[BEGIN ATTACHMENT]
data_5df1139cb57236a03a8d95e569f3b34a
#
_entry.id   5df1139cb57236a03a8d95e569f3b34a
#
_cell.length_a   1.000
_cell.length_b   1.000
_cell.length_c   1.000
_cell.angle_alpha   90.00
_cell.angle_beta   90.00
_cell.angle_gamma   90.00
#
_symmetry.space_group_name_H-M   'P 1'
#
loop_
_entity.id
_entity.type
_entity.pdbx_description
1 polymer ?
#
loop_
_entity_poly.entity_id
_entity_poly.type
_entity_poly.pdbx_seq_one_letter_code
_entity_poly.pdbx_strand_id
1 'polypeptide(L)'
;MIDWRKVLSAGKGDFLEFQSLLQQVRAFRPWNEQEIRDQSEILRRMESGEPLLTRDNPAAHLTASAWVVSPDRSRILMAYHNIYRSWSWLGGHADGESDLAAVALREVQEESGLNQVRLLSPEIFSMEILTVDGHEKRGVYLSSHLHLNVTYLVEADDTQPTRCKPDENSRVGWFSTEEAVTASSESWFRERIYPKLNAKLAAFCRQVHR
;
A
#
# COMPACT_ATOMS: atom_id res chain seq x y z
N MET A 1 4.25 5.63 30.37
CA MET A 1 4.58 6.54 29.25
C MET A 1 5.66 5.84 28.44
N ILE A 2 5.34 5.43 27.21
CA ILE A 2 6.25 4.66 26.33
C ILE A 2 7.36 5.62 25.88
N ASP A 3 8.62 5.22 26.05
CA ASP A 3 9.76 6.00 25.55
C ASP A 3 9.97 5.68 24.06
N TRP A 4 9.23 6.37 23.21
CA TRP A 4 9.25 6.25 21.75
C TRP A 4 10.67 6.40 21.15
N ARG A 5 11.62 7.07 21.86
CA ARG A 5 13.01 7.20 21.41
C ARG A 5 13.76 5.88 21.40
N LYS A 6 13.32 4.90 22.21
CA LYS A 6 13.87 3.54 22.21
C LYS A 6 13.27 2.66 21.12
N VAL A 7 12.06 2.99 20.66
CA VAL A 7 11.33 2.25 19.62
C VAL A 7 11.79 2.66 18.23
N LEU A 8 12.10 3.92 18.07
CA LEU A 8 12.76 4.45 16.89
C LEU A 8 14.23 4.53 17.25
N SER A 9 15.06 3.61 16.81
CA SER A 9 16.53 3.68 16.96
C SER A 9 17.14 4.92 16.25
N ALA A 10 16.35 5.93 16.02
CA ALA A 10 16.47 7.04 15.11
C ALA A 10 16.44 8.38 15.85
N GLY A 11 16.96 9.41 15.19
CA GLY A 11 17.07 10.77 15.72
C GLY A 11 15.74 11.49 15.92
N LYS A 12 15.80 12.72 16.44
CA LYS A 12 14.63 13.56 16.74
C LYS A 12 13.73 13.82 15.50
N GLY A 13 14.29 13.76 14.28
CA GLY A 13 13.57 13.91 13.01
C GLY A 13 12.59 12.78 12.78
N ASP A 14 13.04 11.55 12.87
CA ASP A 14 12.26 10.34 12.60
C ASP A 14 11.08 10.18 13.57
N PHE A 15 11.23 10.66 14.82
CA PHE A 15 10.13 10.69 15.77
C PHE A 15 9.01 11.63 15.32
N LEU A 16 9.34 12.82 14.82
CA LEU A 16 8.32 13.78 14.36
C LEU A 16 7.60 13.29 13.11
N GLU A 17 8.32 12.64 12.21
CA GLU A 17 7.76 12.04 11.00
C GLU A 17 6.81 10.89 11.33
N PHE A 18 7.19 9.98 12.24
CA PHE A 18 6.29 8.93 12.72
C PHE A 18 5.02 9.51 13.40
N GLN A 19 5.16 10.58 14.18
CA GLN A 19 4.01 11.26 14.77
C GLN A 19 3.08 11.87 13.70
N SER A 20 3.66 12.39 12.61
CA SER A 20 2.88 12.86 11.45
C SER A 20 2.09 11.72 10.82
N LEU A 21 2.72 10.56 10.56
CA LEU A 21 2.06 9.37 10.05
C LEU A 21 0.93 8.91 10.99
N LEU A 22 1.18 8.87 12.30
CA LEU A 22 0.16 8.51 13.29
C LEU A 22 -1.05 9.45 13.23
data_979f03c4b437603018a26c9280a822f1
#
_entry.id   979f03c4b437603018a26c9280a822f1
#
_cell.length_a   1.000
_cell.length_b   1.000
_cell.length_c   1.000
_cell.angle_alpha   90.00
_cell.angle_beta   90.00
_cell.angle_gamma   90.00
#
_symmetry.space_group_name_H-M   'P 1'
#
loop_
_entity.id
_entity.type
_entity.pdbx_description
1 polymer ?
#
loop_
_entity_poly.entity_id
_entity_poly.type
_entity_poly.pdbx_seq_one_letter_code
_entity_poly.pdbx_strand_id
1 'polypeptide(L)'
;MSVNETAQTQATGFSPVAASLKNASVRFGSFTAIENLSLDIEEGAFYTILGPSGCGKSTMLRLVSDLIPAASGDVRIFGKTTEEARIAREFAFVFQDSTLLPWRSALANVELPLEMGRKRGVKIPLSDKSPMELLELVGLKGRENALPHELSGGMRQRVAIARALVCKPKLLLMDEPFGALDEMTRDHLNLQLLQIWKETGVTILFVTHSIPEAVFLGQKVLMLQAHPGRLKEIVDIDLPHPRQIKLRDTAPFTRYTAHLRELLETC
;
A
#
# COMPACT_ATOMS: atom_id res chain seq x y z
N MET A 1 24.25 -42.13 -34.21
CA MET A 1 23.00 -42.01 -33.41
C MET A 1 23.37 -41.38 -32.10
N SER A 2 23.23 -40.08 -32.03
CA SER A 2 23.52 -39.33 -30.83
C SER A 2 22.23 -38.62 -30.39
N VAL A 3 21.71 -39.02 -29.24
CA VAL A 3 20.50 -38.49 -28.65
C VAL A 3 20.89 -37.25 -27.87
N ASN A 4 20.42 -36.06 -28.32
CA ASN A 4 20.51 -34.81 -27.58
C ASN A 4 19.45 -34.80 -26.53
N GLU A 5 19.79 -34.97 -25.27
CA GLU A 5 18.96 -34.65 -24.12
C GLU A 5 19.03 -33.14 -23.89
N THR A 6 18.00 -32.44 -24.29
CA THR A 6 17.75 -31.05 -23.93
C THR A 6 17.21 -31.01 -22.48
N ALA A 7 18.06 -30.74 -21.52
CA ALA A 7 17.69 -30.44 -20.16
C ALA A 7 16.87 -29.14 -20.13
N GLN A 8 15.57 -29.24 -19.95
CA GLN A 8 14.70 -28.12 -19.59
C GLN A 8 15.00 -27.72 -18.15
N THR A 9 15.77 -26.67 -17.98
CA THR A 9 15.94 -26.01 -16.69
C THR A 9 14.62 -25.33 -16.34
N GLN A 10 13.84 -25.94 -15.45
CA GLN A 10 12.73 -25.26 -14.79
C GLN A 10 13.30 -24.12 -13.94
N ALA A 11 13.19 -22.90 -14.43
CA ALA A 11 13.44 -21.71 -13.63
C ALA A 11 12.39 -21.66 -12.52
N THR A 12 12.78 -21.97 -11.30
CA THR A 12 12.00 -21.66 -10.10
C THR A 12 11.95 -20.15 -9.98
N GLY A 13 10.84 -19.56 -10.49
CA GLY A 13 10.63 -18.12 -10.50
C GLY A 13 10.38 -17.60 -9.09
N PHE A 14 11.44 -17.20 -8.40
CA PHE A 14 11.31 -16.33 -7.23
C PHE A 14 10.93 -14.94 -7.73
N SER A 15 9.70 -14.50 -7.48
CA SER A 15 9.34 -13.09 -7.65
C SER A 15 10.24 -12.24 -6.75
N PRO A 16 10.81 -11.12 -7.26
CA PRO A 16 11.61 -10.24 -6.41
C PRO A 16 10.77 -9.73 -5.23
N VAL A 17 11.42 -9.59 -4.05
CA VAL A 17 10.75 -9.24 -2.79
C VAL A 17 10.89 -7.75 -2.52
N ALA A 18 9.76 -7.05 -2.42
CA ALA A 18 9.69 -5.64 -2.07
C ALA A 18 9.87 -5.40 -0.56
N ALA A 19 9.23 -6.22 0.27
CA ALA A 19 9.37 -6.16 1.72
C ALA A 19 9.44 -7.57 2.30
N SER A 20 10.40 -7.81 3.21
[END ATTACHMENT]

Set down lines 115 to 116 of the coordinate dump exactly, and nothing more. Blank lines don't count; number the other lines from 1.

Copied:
#
loop_